To draw an analogy -- the most safe form of sex is abstinence. Likewise, the best guarantee against nuclear terrorism is to not have the nuclear weapons at all in the first place. No one in the Obama administration has ever advocated for unilateral disarmament. This would be a diplomatically and militarily risky move, not to mention politically foolish. Mutual reductions, however, based on a timeline that culminates in Global Zero, is not only morally right, it is logistically and politically possible.

So perhaps today, on the eighth anniversary of 9/11, the real lesson we can take away from that horrendous experience is this: If we ever want to make significant strides towards protecting our world and guaranteeing the security of humankind, we must take action now to get rid of nuclear weapons worldwide.


Reconsidering Western Academic Fascinations, or: China's Rising Star

To deviate a little from this blog's very palpable theme, today's post is not nuclear weapons-related:

A recent New York Times article discusses an increasing trend among younger Americans to move to China for career opportunities:

Shanghai and Beijing are becoming new lands of opportunity for recent American college graduates who face unemployment nearing double digits at home. Even those with limited or no knowledge of Chinese are heeding the call. They are lured by China’s surging economy, the lower cost of living and a chance to bypass some of the dues-paying that is common to first jobs in the
United States.

The fascinating part about all this is not that recent university graduates and young professionals are becoming interested in a country halfway round the world; no, the exciting bit is that the region of interest is shifting. That is, the Islamic world had its opportunity. Now it's time to pass the torch onto China.

Prior to 9/11, most American students' fascination was, I feel, largely with one of two regions: either northern and central Asia (as Russia and the former Soviet states attempted to regain their foothold) or the European subcontinent (as the EU moved from conception into its early stages of formation and cohesion). After September 11, however, many Americans sat up and took notice of the heretofore largely ignored swath of land that stretches from Morocco in the West to Iran in the East. As reported in 2004 by Campus Watch, the demand on US university campuses for Arabic language courses skyrocketed:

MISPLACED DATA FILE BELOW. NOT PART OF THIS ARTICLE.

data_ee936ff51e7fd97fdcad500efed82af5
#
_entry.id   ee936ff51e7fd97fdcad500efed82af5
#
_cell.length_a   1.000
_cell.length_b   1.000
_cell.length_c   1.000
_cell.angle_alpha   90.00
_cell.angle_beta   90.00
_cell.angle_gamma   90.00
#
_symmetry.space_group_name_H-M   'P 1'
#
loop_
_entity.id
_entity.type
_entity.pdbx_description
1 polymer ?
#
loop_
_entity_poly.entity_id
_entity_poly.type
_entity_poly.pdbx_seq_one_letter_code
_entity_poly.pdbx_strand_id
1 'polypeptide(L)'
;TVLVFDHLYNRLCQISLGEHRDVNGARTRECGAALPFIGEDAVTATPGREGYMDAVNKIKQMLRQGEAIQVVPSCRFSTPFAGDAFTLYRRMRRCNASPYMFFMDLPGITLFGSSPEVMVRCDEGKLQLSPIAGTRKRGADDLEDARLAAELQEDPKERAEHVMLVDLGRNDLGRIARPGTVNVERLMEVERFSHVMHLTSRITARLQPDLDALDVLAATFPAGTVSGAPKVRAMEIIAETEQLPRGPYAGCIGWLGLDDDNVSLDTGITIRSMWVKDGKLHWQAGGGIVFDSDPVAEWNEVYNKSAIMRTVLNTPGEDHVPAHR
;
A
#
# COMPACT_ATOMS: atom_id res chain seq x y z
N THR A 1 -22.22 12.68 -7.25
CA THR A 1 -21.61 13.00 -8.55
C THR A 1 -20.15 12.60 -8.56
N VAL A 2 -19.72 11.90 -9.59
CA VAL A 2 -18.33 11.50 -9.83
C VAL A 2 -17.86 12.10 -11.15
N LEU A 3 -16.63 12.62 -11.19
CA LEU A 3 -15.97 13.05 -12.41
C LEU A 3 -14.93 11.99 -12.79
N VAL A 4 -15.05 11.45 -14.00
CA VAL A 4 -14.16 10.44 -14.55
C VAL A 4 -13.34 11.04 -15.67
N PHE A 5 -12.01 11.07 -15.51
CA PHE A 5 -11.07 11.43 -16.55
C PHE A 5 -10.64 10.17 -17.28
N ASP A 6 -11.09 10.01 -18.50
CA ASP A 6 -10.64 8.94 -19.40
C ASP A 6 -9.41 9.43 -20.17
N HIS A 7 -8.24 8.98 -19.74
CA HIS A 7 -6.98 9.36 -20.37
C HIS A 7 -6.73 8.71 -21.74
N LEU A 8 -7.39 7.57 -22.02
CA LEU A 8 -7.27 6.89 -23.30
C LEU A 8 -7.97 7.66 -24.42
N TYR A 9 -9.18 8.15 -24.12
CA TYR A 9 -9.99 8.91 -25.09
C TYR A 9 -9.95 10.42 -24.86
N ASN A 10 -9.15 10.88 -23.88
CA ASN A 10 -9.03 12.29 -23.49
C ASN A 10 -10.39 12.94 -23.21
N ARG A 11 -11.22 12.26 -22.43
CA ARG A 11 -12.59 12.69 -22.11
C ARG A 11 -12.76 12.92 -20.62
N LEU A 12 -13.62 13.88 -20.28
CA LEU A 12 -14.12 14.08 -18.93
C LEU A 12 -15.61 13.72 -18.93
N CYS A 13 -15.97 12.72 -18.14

Three years after terrorists struck the United States, enrollment in Arab-language courses across the nation is booming and colleges are working to meet growing student interest in Middle Eastern studies and government demand for Arabic speakers. Arabic is now the fastest-growing foreign language on the nation's college campuses ... Statistics gathered by the Modern Language Association showed enrollment in Arabic classes had nearly doubled to 10,596 students between 1998 and 2002.

How interesting that now, as China's economic star is on the rise (and no doubt bolstered by the 2008 Olympics), student enrollment in Chinese language classes is taking off in much the same way it did with Arabic just a few years ago.

What, then, does this shifting trend indicate in terms of US foreign relations? Witness the tremendous focus by the American government on the Middle East over the past 8 years, including two military campaigns in the region. Witness also the strategic alliances formed amongst government, private sector and academic institutions, all conceived in order to foster open dialogue, better understanding and shared mutual interests. Witness, finally, the rise of luxury haven Dubai in the heart of the region.

So -- as resources are exploited; as systems of government are challenged and sometimes replaced; and as foreign investment pours into a hitherto largely neglected region -- how do these changes affect foreign affairs? More importantly, when will the tide turn again?

For now we watch the rise of one of the world's largest countries (in terms of landmass and population) and one of the five recognized nuclear weapons powers. With tons of foreign investment coming in and interest in its language / culture / business ethics steadily on the rise, China is preparing to take the world stage as a true player in global economics and politics. The full scope and depth of China's importance on the world stage has yet to be realized -- though the Chinese government certainly has been flexing its muscle for quite some time now as a permanent member of the UN Security Council. But one thing remains certain: China will play an increasingly important role in global affairs, at both an economic and a military level.

Thinking ahead: when would a shift of focus away from China occur? 10 years from now? Longer? And if and when that shift does take place, what region will become the next great power player? (The Economist last week suggested that from a business perspective, Brazil might just be that place.)